For the past few weeks, I have been going through our series titled On Fire which focuses on the Spirit-filled Christian life. This series has been designed to help us understand what a fully on fire believer who is walking in and experiencing the Spirit-filled life in Christ is like. So far, I have talked about how the process of the on-fire life is started through the resurrection from death to life, the crucifying of the old self and living in the new, and they who were once dead in their sins are now fully alive in Christ and last week, we talked about the necessity of transformation process, and what transformation does and does not look like.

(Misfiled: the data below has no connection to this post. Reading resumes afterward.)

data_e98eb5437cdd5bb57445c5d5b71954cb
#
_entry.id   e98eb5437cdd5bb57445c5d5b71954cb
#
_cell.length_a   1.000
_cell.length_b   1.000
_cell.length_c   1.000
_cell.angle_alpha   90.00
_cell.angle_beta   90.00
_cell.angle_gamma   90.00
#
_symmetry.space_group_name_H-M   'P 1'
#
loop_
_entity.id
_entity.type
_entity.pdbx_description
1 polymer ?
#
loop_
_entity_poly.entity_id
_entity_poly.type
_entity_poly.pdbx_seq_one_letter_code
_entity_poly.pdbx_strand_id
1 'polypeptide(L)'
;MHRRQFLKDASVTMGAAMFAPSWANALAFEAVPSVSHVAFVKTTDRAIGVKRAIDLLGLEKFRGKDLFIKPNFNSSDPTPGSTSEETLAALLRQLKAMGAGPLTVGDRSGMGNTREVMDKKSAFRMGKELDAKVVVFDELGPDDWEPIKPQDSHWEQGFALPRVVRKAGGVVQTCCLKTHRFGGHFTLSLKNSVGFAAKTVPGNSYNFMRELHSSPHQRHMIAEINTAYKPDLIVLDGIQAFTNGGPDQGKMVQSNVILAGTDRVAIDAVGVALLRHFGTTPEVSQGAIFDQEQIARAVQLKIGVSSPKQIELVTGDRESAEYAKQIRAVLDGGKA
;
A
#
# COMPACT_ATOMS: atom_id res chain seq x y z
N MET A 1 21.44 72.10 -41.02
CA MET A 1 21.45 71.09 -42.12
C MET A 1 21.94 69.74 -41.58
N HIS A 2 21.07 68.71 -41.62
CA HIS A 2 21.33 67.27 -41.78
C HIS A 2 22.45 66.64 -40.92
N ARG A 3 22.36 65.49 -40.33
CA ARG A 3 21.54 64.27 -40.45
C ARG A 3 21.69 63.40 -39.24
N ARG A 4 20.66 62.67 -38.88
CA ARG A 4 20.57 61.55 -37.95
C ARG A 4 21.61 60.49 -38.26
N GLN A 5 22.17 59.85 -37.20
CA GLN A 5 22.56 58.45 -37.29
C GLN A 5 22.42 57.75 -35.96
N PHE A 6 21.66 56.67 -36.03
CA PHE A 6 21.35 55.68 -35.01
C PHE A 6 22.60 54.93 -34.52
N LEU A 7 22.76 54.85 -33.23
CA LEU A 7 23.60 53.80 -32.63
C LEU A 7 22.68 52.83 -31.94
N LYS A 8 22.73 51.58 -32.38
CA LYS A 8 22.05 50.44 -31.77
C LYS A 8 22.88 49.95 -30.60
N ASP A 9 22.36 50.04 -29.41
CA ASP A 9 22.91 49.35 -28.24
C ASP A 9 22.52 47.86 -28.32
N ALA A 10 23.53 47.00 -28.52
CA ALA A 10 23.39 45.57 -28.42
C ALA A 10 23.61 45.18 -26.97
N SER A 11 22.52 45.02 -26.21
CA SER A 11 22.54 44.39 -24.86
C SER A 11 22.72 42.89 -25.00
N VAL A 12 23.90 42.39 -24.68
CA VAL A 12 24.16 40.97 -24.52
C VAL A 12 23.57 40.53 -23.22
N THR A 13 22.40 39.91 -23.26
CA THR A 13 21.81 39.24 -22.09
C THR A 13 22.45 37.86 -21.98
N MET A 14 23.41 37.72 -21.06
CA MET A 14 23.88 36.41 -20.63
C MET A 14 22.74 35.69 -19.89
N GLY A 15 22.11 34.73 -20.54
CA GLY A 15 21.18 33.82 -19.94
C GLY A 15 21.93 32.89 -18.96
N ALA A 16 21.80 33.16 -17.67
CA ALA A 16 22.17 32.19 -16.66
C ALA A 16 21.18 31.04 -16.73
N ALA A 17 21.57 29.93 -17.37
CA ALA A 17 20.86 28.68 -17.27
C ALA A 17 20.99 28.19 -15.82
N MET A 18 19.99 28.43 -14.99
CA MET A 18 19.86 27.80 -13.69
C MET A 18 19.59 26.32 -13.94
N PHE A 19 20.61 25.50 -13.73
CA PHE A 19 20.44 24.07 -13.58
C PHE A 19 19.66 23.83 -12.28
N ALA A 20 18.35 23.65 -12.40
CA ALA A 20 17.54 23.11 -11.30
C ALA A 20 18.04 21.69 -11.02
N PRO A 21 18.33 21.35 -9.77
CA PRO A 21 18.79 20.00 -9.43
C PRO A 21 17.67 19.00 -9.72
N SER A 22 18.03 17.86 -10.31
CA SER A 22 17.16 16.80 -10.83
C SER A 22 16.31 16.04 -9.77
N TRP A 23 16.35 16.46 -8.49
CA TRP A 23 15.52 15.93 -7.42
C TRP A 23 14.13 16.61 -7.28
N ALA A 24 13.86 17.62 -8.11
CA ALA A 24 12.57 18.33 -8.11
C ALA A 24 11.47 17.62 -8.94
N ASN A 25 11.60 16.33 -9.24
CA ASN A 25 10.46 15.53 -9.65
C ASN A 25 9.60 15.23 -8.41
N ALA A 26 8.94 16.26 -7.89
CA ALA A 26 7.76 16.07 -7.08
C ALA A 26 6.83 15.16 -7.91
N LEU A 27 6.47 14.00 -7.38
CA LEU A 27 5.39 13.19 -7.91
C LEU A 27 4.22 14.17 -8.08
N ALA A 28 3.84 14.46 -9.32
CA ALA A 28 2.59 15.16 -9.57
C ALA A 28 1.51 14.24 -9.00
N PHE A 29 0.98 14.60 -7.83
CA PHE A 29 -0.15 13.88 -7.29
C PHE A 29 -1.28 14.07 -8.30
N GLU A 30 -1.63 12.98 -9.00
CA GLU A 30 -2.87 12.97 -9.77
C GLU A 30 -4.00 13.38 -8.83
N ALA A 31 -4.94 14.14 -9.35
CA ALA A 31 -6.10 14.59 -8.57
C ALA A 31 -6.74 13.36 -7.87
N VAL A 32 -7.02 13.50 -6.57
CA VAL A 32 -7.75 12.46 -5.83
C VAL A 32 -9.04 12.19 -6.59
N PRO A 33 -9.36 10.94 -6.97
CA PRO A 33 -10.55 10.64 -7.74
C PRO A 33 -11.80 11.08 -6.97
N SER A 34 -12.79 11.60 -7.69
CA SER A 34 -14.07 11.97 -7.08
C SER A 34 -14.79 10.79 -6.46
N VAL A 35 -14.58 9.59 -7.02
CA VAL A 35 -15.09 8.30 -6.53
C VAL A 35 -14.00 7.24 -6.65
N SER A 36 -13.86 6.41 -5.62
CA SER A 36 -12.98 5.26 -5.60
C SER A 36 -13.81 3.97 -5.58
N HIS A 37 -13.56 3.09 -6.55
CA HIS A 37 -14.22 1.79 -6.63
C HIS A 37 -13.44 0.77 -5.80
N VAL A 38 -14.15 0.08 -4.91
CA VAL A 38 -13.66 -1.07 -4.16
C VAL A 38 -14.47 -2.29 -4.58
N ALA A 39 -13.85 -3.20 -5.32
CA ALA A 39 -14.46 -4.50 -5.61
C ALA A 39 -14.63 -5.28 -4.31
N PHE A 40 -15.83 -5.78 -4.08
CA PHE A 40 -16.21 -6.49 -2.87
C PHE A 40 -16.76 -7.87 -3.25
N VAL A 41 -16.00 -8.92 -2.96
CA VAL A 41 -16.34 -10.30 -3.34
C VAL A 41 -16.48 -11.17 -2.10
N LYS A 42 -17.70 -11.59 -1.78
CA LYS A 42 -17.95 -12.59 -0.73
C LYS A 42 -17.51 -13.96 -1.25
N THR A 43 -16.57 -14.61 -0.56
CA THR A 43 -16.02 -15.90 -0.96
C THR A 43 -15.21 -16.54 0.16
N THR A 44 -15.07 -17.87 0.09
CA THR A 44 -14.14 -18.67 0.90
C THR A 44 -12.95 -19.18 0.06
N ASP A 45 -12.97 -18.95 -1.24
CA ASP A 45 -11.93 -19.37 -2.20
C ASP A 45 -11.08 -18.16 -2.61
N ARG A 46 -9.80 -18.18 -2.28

This week we conclude, and we will see how the transformed life not only shows us how to live, but how to view and treat others with grace and compassion. Today we will look at the story of the Samaritan woman at the well (found in John 4:1 – 26) and how Jesus’ encounter with the woman shows us how Jesus dealt with issues of race, gender, morality and eternal life.
This encounter with Jesus this unnamed Samaritan woman had with Jesus rocked her world resulting in a life will that was to never be the same again. We can see how this encounter remains true for us today that when we truly meet with Jesus face to face (figuratively) we will and can never ever be the same, and we will never ever look the same at others whom God has placed in our lives.
John 4:1 - 26
Background to Samaria